June is National Alzheimer’s and Brain Awareness Month

Family caregiver, Judy Hunter, shares why Duet family caregiver support groups are so important for caregivers: “There are people hurting the same way [as you] and they need your support.”

Caregiving: The Hug that Transcends Disease

Duet Support Groups Equip Family Caregivers

What is caregiving? For most people, it’s simply helping a loved one with physical, emotional, or medical needs when they can’t care for themselves due to illness, disability, or aging. Family caregiver, Judy Hunter, doesn’t make that distinction. She says, “Caregiving didn’t just start when he [her husband] was diagnosed with Alzheimer’s. We’ve been caregiving for each other for over 56 and a half years.” Judy adds, “When you’re married to someone that long, you care for them every day, even when you’re not in this situation.”

Judy met Charles on a blind date when she was 17 years old. Together they embody the model of a deeply committed and enduring partnership. Loveland, Colorado, was their home for 28 years before moving to Phoenix in 2019, when Charles’ health began to decline. At a towering height of 6’2”, Charles is a big guy. However, as his cognitive challenges gradually increased due to the progression of the Alzheimer’s disease, Judy began to fear she wouldn’t be able to help him physically if he were to fall. She found safe haven for him at Huger Mercy Living Center in central Phoenix.

With Charles’ physical needs met, Judy could concentrate on helping him through the emotional trials of Alzheimer’s. As thoughts gradually fragmented and shared conversations declined, Judy found that hugs could transcend the diagnosis. “There’s not a lot of communication because he gets confused.” She found that expressing her love and care through hugs became a powerful means of communication, even when verbal communication became limited. So, she became more intentional in giving him hugs as a means of silently conveying her love and care. “I just recently decided it really feels good to give them, but it really feels good when he hugs me back.”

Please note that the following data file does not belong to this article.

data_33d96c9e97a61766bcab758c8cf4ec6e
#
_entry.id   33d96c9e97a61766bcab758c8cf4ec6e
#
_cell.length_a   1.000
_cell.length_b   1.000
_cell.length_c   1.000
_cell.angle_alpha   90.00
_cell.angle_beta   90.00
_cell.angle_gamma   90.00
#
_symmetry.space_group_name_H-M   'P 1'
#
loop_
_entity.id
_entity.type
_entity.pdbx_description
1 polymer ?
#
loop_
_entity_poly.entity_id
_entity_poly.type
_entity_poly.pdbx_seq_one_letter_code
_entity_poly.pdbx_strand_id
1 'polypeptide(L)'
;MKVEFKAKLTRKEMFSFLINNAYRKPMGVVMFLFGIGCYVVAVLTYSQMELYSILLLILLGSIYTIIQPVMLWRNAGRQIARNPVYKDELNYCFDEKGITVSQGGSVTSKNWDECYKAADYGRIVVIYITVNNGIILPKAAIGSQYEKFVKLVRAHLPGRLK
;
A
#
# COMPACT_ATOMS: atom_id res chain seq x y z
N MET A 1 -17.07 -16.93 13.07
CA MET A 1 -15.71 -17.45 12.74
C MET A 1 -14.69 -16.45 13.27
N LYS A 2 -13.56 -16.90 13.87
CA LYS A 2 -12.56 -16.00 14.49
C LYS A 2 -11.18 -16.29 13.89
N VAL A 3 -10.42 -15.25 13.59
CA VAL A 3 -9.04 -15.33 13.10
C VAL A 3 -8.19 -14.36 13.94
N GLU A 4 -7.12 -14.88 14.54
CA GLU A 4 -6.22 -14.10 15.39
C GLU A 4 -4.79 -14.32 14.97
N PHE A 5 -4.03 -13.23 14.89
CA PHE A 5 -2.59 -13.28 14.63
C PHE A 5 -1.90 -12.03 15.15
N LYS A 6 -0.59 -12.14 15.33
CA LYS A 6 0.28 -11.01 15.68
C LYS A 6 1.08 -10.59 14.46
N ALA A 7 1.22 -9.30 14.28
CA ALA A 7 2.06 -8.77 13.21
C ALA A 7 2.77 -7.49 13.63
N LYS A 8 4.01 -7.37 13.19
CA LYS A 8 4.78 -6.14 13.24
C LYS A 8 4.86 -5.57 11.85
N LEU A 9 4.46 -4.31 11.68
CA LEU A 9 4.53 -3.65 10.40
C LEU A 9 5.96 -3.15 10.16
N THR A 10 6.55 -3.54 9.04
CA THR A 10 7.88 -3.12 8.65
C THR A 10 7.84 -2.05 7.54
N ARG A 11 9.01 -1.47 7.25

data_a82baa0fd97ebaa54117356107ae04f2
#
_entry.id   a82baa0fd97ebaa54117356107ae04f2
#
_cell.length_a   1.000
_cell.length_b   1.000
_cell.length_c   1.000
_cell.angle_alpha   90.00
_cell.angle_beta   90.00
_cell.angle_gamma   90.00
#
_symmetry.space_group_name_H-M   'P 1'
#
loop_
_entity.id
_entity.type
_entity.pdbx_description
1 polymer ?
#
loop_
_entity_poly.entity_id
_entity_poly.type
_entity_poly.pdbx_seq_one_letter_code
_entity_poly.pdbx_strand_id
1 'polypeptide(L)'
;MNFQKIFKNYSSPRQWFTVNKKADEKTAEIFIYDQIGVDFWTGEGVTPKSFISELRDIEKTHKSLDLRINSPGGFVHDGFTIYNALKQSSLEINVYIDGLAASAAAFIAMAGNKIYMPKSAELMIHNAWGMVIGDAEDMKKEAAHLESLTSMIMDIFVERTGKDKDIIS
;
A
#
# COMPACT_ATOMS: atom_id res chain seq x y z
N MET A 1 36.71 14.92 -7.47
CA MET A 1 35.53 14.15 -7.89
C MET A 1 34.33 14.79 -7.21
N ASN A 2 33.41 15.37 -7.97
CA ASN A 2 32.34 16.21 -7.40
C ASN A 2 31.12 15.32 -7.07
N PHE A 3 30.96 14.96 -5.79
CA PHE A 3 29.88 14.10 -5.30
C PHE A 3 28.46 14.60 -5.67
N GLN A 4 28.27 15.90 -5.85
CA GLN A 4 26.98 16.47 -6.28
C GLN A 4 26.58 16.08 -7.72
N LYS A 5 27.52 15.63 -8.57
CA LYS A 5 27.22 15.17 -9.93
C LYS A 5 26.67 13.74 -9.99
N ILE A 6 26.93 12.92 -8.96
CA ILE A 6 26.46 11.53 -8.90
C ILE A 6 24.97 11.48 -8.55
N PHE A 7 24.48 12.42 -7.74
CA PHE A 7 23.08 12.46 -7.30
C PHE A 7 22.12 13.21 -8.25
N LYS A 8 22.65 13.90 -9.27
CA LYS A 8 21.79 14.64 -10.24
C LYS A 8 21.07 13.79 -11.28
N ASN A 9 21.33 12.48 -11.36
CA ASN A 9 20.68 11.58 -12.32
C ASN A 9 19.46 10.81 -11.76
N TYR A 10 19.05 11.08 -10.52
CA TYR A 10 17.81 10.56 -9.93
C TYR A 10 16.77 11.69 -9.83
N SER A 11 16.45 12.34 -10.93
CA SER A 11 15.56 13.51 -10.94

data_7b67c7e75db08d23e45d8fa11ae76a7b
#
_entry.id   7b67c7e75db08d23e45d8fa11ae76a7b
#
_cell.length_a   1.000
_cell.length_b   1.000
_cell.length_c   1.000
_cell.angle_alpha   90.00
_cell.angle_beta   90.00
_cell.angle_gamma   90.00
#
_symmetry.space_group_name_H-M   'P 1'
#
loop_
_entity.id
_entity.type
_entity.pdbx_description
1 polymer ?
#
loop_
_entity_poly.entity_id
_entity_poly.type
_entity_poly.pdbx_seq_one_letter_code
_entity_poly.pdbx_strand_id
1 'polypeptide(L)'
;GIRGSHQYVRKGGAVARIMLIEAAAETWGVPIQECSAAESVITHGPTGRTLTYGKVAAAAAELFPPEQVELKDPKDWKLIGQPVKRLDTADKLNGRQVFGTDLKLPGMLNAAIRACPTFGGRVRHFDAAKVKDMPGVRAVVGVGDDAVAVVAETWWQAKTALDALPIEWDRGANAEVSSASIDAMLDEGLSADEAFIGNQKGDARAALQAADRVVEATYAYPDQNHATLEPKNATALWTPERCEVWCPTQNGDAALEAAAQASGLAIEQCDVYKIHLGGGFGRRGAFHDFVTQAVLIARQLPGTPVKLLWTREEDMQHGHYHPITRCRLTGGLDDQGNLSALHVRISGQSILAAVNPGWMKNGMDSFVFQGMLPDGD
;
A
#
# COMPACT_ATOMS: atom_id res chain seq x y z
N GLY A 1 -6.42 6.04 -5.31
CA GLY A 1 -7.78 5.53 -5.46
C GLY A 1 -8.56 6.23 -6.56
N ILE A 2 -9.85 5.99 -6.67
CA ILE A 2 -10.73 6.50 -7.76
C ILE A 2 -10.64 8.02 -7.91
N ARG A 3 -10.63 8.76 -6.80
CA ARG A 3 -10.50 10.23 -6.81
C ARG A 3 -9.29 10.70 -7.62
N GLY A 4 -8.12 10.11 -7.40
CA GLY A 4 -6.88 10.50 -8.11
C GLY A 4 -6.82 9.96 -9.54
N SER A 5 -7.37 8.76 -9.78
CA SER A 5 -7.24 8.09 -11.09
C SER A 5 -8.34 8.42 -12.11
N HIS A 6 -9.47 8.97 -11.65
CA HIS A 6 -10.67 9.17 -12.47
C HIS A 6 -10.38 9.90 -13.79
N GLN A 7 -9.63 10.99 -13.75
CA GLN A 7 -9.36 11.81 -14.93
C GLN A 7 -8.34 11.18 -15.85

Despite the care afforded to Charles by the assisted living facility, it became clear to Judy that it was taking an emotional toll on her as well. Charles’ hugs were no longer enough. As a former administrative assistant, she had a natural sense of her own limitations, but she also realized she couldn’t do it alone. “I know what I can handle, and I know when I need to take care of myself.” She continues, “Another major part about this disease is the caretaker needs to be taken care of also.”

She sought help for herself. “There was a time I would be overwhelmed just to change the sheets on my bed. It’s a king-sized bed, and it took everything I had to change the sheets.” She learned about Duet’s family caregiver support groups in passing from a fellow caregiver of a resident at Huger Mercy Living Center. “Duet is the best thing I ever did in my life.” She adds, “You probably wouldn’t know that I am an introvert—I don’t do well in crowds—I am just truly grateful [for my group] and to not to have to go to a psychiatrist and pay $150 an hour so they can tell me to ‘take deep breaths.’”

United by their challenges, Judy loves her Duet support group and has discovered strength through the commonalities shared with other caregivers facing similar challenges. “Being in that support group has opened my eyes more to my husband’s abilities and what he [should] be doing at his level and it really has helped.” She wants others to know that “without Duet and my support group, I think I would be having more trouble—it’s been a saving grace for me.”

Support groups are a safe place to share circumstances and learn what to expect as Alzheimer’s progresses. For Judy, her faith is strong, and she believes the caregiving journey with Charles is a means to personal growth that she can now share with others. “It is [one of] the best things I ever did in my life.” She adds, “I keep thinking that we’re in the palm of God’s hands and you don’t have control of it…but God sent me to Duet.” Judy wants everyone to know about Duet. “There are people hurting the same way [as you] and they need your support.”

June is National Alzheimer’s and Brain Awareness Month. If you’ve ever been charged with caring for a family member with Alzheimer’s—be it a child, parent, sibling with disabilities, or spouse—you understand how taxing caregiving throughout a day can be. Caregivers need support, both emotionally and physically, to prevent burnout and maintain their own well-being. Duet’s diversified family caregiver support groups—including general and specialty such as Spanish language, Alzheimer’s, Parkinson’s, LGBTQ+, caring for parents, and grief—meet monthly both virtually and in-person and offer a valuable resource for caregivers to find emotional support, helpful resources, tips, and guidance to navigate the challenging journey of caregiving. To learn more, please visit or contact Duet Family Caregiver Services at (602) 274-5022.

By sharing her story at a Duet support group and embracing the power of a hug, Judy reminds us of the profound impact that compassion and human connection can have on the lives of those we care for and our own well-being.



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